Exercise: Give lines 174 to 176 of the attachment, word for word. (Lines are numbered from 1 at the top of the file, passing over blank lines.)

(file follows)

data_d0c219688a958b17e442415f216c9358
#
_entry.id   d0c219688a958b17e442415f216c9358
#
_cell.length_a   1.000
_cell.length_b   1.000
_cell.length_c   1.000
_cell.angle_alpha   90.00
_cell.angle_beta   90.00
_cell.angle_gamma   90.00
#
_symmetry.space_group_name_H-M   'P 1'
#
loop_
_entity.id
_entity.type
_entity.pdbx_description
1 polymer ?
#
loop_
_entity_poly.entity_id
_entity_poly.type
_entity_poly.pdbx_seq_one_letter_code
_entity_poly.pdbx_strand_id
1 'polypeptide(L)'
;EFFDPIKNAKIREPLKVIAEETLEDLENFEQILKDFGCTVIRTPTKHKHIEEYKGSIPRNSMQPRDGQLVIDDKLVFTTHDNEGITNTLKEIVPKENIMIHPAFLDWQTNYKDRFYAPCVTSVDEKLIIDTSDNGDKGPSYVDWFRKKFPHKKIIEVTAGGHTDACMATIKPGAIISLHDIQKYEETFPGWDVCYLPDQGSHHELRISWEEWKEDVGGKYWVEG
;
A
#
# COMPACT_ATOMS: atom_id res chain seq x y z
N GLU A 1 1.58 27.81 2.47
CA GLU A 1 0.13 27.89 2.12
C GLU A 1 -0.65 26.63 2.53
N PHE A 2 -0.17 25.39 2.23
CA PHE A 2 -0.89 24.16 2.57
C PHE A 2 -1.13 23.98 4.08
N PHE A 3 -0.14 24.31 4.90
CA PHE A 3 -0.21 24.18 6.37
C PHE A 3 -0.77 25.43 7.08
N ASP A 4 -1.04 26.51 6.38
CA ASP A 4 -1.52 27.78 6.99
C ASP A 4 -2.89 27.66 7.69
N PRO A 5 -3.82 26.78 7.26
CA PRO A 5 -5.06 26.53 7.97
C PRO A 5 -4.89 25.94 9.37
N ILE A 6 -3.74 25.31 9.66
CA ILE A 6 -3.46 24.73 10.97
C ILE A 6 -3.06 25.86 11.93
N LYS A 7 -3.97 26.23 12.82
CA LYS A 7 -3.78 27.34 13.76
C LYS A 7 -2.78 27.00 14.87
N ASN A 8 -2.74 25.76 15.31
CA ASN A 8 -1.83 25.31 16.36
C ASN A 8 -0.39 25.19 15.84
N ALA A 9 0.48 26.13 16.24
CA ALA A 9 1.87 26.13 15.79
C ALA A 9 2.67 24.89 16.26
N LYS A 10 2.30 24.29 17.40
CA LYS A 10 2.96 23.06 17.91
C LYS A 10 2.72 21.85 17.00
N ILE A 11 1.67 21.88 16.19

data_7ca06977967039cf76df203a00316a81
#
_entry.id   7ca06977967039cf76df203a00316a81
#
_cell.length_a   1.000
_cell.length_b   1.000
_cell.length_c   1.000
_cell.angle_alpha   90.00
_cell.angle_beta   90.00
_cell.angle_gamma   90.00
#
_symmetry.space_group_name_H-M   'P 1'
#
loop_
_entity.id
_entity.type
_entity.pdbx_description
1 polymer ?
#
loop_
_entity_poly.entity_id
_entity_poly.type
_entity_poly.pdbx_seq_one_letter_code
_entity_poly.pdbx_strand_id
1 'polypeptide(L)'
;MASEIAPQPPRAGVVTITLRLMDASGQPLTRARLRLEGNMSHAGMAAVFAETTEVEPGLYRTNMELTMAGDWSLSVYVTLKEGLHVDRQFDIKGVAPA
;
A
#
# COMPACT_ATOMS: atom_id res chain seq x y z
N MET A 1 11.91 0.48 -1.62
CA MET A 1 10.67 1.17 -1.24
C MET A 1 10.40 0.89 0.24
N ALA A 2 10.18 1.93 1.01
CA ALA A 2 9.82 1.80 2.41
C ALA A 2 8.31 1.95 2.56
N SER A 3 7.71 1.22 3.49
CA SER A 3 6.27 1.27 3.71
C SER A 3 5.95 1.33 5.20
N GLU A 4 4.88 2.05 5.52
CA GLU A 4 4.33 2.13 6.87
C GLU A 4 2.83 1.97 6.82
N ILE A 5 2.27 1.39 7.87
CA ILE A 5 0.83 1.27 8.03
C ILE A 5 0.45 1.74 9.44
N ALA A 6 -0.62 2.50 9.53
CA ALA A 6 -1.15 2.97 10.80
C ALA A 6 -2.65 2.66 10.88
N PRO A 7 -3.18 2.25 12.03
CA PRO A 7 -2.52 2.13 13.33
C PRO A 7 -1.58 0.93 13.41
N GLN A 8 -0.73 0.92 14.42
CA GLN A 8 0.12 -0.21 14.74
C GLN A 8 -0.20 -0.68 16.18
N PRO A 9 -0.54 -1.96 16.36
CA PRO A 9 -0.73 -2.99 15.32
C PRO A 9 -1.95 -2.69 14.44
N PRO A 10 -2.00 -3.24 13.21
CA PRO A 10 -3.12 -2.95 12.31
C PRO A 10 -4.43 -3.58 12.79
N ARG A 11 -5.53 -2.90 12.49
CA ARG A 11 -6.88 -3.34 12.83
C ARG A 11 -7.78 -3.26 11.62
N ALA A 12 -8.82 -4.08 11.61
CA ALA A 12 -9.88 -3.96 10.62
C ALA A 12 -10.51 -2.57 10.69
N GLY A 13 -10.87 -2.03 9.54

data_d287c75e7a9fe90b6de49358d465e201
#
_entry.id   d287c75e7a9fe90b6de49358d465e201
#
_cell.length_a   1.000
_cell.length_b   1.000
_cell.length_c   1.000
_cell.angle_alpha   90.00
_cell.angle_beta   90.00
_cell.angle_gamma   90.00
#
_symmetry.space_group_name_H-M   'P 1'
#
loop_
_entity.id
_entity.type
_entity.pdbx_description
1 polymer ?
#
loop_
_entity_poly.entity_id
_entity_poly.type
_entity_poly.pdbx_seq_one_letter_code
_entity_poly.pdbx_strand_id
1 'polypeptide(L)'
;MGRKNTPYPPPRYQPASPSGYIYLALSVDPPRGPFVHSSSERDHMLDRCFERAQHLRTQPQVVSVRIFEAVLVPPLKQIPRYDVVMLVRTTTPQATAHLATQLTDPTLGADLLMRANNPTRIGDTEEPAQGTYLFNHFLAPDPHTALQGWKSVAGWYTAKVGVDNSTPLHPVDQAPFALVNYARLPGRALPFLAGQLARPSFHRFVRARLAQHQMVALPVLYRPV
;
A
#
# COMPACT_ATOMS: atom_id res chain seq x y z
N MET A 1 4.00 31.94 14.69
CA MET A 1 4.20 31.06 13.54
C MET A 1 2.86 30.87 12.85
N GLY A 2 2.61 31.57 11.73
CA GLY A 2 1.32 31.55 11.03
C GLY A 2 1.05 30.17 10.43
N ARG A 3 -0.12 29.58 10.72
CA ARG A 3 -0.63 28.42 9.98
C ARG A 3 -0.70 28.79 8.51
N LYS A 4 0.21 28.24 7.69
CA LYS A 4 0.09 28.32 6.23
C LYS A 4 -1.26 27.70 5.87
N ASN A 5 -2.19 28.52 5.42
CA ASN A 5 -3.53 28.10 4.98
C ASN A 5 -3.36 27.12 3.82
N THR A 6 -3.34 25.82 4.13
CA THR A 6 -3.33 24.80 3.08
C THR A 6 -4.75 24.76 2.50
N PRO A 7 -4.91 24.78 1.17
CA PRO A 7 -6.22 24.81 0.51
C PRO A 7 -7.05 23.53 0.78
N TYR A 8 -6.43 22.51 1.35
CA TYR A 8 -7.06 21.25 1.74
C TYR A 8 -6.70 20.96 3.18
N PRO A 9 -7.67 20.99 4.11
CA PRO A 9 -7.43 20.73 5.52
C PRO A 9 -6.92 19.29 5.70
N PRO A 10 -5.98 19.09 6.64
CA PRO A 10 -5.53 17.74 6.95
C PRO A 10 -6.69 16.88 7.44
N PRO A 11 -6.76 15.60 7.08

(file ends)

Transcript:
N THR A 6 -3.34 25.82 4.13
CA THR A 6 -3.33 24.80 3.08
C THR A 6 -4.75 24.76 2.50